from `Completing the Picture: exiles, outsiders and independents', William Oxley (Editor), 1995, Stride

Douglas Clark

b. 1942 in Darlington, County Durham of Scots parents. Studied mathematics at Glasgow University and Edinburgh. One of those Scots whom, in earlier times, the English Imperial Adventure would have carried farther afield than Bath, where he has lived for the past twenty years or more, having `found contentment in the magical world of computers'. A true eccentric, he burst upon the world in the 1980s entirely unnoticed, with `five' substantial self-published volumes of poetry. Well, not entirely unnoticed, for `Stand' described Clark as `an amateur in the best sense'. Just as the Goths came from nowhere and civilised Europe in their shadowy, mysterious way (and just as the Men of Arthur have always remained shadowy), so there is something both mildly modern gothic about the emergence of Clark's poems and their style: a `processional headed by a black-robed cowl' --- and something mythopoeic, too. But as the procession has proceeded, Clark has more and more made his voice heard, and shown his wide range of concern, from the delightful homely `Fritz Cat' poems, to his deeper historical preoccupations as in the marvellously panoramic poem called `The Mong' about the Mongol conquests of Asia. At their best his more personal poems, no matter their ostensible subject, afford us a glimpse of a retiring bachelor figure living out his life quietly in Bath, obsessed by mathematics, myth and the Muses; and, as `Stand' also said, `determined to play the game his own way' --- which, of course, is no recipe for being noticed. It would be wrong, however, not to point out that self-publication is not only the easiest way into print, it is also the safest way --- as a general rule --- to `avoid' critical attention.


I have seen foxes parade down the centre of our streets
Under the sodium lamps,
I have seen and heard hedgehogs scuttle up the path
Outside my house;
But never, until last night, have I been face to face
With mystery.

For sixteen years I have walked home across the green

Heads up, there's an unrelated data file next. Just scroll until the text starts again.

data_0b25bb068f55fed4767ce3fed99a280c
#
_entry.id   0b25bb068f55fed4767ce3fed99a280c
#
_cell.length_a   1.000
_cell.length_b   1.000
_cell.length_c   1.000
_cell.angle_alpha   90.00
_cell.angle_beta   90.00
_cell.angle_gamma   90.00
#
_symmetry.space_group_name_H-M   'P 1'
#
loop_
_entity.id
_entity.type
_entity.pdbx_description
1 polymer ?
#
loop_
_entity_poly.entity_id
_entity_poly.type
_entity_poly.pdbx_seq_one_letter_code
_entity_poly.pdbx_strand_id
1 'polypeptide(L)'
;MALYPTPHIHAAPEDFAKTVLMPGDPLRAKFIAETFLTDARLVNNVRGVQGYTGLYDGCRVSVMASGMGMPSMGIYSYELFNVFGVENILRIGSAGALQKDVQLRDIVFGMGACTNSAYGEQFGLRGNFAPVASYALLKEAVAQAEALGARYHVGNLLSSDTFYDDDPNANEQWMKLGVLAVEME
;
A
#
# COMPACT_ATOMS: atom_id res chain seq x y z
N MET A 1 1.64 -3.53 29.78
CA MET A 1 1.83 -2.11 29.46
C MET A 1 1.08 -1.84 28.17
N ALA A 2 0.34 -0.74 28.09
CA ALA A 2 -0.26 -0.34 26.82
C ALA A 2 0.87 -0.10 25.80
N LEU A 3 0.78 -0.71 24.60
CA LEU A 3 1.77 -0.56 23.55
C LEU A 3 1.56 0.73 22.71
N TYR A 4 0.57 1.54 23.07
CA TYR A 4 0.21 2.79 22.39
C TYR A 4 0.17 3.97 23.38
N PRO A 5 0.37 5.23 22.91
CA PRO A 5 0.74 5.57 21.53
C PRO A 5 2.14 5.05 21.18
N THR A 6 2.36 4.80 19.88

On returning from the pub,
All I have ever seen on the way have been boisterous dogs
Watched over by nervous owners.
Last night was the different night,
I heard a noise and stopped and stared.

Young Brock was ten yards away,
His white streaks showing on his head.
The night was silence and there were no stars.
We stared at each other for a full minute,
The magician and the badger,
The wisest beings in the world.

Then like a hare he was off down the hill,
So close to the ground.
I hope he has come to keep me company,
It is lonely in solitude with Fritz Cat.
After sixteen years the badgers are come
And I have communion with Lords of Nature.


There was only one way out
Of the hell-hole of fourteen.
That was by being top of the class.
I kept my ambition to myself.
Never revealing it at home.
And I made it.
Then at seventeen I met Cornelius.
He was so much more brilliant than I
That there was no competition.
He was waiting to go to Cambridge.
I competed for a while
But then had to throw in the towel;
Skulk off to Glasgow feeling inferior.
At Glasgow I was top again.
But I had learnt that there are people
In this world whose ability transcends belief.
And I was not of the elect.


Twenty four was clean white sheets and Jo,
That was when it came together and fell apart.
When everything was great and natural
But I had someone to meet.

Thirty four was saying goodbye.
The last glimpse of a lost face
Through the shadows of a window.
That was the beginning of a new Hell.

Forty four was Torremolinos and Granada,
The writing pouring out of the heart.
I had no-one to meet
And I had woken out of a ten-year trance.

Love's imagination has been my ruin.
I chased after all the rainbows
And found nothing but disillusion.
There is always an empty space to be filled.

Back to the agony of fourteen
Without the magnificent immortal dreams.
I never expected anything from life.
I won't be disappointed.


Envy the boy with his girl in the park
So young self assured arrogant intact
He floats in a dream secure that she's there
One twitch of her eye he's walking on air
Look after him girl say all the right lines
Dazzle and dazzle but remember he's blind
Stand straight there before him look in his eye
Give him your picture then you'll live till he dies
Be gentle be kind don't force his young sex
He'll come in good time it's his head that's erect
Tell stories tell magic Oh warm his struck heart
You're so far beyond him but teach him in jest
There's jokes writ in Heaven he'll never regret


I will never stop writing about Coatham Mundeville.
I design the books that will last forever,
And put Susan at the centre.
No woman would want to marry me
As long as she is on the planet.
The only certain thing about Susan is that she will behave badly,
Like a creature out of Jane Austen.
It is rough without you, Susie.
I do the best I can.
Long may you run.

I will never stop writing about Coatham Mundeville.
Yesterday I started work on my garden for this year.
I dug out the twenty-year-old roses,
Ruining my back and gloveless hands.
Today I bought replacement plants and installed them:
White, yellow, pink and red.
Tomorrow I must buy seeds of alyssum, pansies.
I haven't been involved with my garden for fifteen years.
But now in my retirement
It is time to be creative.

I will never stop writing about Coatham Mundeville.
It is better to love than to be loved.
Tell the truth but tell it slant.
I have planted cuttings of my lamb's ear, snow-in-summer,
I hope it was not too cold last night,
It is a time for fertility.
I went out in the morning air
For it was that time of year,
I looked out over my green domain
And said: Death hath no fear.

Douglas Clark/ Anthology extract/ Benjamin Press, 69 Hillcrest Drive, Bath BA2 1HD, UK/